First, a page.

LOS ANGELES (AP) — CBS Corp. Chief Executive Les Moonves gave an upbeat view of the health of broadcast TV Wednesday as the company reported strong results for the first three months of the year. He also dismissed startup Aereo as an "insignificant player" that was stealing CBS' signal.
Moonves told investors that Aereo has "gotten way too much attention" from the news media. The New York-based company takes broadcast signals for free from the airwaves and charges customers to watch them over computers and mobile devices. That threatens CBS' ability to collect fees from traditional service providers such as cable TV for rights to redistribute its stations' signals.
"We're not losing sleep over it. It is an insignificant player that has a couple thousand (subscribers)," Moonves said on a conference call. "We think ultimately that it goes away."
Broadcasters such as CBS have sued Aereo for copyright infringement, but so far Aereo has managed to keep operating thanks to a preliminary ruling in its favor last month. The company captures signals using thousands of tiny antennas, which it argues is comparable to individuals buying digital antennas for themselves.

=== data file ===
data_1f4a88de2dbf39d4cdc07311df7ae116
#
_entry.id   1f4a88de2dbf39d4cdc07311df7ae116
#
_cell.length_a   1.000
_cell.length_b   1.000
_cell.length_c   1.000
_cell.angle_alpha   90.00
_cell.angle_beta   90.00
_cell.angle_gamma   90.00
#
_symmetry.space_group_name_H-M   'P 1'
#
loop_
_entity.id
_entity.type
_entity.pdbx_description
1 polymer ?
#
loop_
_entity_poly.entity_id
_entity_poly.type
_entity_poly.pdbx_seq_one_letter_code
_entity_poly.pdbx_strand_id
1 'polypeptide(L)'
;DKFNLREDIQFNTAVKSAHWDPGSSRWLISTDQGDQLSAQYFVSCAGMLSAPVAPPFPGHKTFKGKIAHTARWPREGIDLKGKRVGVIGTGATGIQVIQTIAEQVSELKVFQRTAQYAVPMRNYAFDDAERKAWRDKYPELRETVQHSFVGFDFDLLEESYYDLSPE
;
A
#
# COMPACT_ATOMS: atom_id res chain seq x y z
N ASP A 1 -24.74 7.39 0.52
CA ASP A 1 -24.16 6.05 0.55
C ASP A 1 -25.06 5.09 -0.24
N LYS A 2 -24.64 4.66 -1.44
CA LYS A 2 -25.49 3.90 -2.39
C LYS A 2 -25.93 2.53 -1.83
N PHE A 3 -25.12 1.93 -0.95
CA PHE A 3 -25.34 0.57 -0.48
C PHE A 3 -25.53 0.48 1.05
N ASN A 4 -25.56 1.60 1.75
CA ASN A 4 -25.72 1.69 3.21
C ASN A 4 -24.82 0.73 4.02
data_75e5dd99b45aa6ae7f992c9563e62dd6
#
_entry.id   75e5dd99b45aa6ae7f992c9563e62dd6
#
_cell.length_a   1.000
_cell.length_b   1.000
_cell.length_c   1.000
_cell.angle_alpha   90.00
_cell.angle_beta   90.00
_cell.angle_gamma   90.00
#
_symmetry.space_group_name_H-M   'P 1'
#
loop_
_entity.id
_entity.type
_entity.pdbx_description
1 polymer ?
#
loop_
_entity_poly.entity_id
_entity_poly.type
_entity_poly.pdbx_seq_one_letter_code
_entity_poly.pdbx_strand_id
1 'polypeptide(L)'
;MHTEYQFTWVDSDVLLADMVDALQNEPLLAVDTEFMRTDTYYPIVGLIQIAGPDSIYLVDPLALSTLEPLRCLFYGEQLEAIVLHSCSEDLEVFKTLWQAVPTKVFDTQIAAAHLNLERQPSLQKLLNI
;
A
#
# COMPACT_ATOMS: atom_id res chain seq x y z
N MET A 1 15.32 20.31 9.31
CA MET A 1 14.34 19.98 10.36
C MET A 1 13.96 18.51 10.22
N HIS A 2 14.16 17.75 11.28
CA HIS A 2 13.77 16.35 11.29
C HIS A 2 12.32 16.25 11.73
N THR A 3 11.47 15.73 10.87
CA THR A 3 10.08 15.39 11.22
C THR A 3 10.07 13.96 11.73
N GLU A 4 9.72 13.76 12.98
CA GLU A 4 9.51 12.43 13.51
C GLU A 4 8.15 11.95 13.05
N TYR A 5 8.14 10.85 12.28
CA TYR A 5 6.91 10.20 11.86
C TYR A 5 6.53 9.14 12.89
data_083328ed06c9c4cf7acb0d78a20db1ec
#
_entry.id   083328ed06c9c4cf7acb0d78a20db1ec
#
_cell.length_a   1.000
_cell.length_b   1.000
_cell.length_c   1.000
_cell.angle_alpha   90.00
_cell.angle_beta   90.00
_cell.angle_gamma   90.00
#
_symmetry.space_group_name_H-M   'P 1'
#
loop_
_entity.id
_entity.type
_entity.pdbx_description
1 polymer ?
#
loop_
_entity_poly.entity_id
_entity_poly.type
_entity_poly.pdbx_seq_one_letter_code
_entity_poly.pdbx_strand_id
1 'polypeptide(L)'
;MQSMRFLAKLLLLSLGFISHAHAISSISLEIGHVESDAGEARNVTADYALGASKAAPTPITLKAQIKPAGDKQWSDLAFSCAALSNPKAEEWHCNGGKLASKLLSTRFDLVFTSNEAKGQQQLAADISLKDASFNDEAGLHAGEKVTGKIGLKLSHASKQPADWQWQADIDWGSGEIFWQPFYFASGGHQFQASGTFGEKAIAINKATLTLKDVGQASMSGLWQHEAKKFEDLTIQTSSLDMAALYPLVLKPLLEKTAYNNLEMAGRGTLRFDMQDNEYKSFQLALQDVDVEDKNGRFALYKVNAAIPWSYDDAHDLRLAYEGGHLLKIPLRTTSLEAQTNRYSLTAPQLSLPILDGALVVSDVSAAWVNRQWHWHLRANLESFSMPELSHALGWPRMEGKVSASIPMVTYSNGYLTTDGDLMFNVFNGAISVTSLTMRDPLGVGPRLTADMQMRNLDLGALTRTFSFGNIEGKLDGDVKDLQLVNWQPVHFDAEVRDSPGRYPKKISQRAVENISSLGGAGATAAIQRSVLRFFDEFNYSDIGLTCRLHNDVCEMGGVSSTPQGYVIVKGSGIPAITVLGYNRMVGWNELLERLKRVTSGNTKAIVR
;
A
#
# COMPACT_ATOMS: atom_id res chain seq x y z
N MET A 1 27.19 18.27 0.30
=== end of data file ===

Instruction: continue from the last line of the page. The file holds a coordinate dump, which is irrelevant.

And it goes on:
Moonves echoed the comments of News Corp. Chief Operating Officer Chase Carey, who said last month that if Aereo gets a legal OK to keep operating, he would consider changing the Fox network to a channel available only through cable and satellite TV services.
Moonves said that making this switch at CBS would be "fairly easy to do" and not that disruptive because 85 percent of people who watch CBS do so through TV providers such as cable and satellite companies. But he added, "I'm very doubtful that happens."
Moonves' comments came as CBS, the maker of shows such as "NCIS: Los Angeles" and "The Good Wife," reported that first-quarter earnings rose 22 percent to $443 million, or 69 cents per share. Excluding a loss from the outdoor billboard business in Europe and Asia, which CBS expects to sell this year, adjusted earnings came to 73 cents per share, 5 cents better than the 68 cents predicted by analysts polled by FactSet.
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